Virtual/Augmented Reality

Virtual and augmented reality are very well poised to change forever the way neuroscience (brain & behavior) experiments are conducted by creating the specific reality needed by the experimenter and presenting it to the subject through appropriate goggles and perhaps an appropriate exoskeleton. This way we can fully control the perceptual environment and make it possible, for example, to change the shape and weight of an object during a grasp operation. The VR technique has already been applied to the study of spatial navigation in rodents, utlilizing a relatively easy virtual maze produced by several intersecting planes. The challenge increase when striving to create a virtual reality similar to the natural habitat of the subject.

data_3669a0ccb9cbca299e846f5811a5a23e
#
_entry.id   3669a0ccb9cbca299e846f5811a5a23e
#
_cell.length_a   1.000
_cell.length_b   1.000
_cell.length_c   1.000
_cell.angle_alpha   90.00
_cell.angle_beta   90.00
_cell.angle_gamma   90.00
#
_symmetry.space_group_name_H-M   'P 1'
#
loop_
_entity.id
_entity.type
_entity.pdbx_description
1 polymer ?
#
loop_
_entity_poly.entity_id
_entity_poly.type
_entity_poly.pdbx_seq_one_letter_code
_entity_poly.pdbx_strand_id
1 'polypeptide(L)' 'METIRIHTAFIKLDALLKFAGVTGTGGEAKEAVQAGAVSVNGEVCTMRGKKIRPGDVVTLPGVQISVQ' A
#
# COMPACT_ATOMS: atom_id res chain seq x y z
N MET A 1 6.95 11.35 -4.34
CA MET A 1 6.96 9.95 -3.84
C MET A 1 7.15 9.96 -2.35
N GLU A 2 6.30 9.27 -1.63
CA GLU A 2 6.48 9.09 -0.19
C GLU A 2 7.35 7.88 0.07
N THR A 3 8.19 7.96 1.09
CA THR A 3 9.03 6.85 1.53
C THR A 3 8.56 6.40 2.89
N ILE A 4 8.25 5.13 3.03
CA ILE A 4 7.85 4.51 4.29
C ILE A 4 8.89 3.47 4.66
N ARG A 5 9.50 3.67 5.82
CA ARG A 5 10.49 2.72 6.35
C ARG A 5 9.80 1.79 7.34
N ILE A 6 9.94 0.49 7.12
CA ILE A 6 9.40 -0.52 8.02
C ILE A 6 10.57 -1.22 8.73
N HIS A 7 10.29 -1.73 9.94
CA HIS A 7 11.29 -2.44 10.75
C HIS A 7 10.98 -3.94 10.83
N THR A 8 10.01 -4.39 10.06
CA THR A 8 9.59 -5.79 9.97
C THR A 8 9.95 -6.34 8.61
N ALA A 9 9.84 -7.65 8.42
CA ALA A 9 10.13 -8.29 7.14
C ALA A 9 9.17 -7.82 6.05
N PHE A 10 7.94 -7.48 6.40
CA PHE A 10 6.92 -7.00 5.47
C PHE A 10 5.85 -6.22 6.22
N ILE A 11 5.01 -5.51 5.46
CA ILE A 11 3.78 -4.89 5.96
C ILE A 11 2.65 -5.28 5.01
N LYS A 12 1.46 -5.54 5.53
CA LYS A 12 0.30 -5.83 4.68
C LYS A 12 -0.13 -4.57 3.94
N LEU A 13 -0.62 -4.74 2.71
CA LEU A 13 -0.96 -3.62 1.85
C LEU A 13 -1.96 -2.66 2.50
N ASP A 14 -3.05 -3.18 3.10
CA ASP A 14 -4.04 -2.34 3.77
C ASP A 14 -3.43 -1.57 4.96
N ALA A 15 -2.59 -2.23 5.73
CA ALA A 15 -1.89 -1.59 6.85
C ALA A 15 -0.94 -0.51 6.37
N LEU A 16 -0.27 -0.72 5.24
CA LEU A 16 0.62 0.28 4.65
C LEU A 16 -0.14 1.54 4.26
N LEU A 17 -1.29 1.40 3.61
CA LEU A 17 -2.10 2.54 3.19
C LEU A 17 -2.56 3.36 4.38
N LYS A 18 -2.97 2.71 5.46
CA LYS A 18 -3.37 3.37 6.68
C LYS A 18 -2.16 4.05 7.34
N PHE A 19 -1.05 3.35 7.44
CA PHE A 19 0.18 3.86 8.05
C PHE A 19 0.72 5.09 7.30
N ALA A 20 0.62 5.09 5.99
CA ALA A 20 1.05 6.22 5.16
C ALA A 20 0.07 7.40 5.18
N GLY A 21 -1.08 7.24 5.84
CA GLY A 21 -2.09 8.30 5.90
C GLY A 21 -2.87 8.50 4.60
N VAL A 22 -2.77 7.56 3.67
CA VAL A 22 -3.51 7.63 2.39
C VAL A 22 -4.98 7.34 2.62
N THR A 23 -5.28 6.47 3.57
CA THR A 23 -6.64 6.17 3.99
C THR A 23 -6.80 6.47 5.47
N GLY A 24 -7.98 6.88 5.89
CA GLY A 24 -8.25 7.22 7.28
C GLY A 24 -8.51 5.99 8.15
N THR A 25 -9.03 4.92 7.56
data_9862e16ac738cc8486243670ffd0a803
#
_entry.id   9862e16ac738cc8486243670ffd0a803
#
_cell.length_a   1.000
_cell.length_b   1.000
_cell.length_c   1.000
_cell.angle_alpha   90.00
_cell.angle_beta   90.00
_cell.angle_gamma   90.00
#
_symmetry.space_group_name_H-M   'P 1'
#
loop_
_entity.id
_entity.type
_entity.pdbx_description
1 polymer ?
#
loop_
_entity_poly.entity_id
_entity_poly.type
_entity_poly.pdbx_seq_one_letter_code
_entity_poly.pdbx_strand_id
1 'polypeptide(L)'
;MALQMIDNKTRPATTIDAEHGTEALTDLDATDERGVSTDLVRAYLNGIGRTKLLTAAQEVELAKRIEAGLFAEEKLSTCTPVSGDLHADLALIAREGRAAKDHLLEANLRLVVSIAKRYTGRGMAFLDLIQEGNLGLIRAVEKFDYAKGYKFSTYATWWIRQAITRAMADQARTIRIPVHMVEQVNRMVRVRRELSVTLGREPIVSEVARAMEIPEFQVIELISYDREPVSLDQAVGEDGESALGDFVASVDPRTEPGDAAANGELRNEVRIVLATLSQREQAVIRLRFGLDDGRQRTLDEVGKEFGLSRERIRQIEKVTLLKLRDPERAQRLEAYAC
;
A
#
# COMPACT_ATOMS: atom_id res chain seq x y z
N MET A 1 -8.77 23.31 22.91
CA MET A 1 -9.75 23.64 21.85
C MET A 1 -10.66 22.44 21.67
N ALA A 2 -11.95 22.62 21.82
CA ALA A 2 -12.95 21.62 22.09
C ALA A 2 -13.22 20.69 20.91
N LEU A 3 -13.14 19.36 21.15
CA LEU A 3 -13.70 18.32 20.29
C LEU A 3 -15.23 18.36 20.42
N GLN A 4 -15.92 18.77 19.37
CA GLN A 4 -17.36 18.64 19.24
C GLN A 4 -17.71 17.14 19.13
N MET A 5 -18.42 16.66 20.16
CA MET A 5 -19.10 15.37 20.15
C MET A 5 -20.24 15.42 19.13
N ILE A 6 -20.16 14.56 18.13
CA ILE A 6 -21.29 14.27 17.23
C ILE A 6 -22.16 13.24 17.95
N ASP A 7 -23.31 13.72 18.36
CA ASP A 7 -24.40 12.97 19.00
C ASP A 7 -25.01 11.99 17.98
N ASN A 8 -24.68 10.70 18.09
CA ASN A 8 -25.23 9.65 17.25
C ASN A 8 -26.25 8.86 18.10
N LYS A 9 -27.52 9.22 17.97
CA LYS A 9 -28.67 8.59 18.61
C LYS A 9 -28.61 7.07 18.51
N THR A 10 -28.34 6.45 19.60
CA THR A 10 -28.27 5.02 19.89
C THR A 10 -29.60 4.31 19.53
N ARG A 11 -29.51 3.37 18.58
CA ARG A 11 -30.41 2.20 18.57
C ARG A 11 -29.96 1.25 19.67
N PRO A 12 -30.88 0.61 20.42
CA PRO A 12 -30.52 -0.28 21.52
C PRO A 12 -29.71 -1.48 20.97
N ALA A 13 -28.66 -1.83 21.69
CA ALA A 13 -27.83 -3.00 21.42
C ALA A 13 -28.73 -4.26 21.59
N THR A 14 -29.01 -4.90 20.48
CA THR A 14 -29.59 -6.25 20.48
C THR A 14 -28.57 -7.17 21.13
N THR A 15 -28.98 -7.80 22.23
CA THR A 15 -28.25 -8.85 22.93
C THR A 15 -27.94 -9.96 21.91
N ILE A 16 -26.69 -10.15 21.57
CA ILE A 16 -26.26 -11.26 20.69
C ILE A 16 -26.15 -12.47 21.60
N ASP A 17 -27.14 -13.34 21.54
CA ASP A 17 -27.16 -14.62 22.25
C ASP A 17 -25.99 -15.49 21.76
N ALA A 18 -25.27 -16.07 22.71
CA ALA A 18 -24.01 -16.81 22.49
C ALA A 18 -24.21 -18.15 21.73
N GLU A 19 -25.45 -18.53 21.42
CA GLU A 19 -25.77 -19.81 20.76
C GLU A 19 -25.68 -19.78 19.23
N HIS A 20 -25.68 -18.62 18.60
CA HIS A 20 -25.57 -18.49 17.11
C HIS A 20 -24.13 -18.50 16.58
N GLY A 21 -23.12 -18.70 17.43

The University of Maryland is very well poised to undertake this challenge within a Brain and Behavior Institute. Through a synergy between Visualization, Computer Vision and Control Theory we can begin to develop solutions for a variety of subjects, which will then be adapted by the world in the years to come.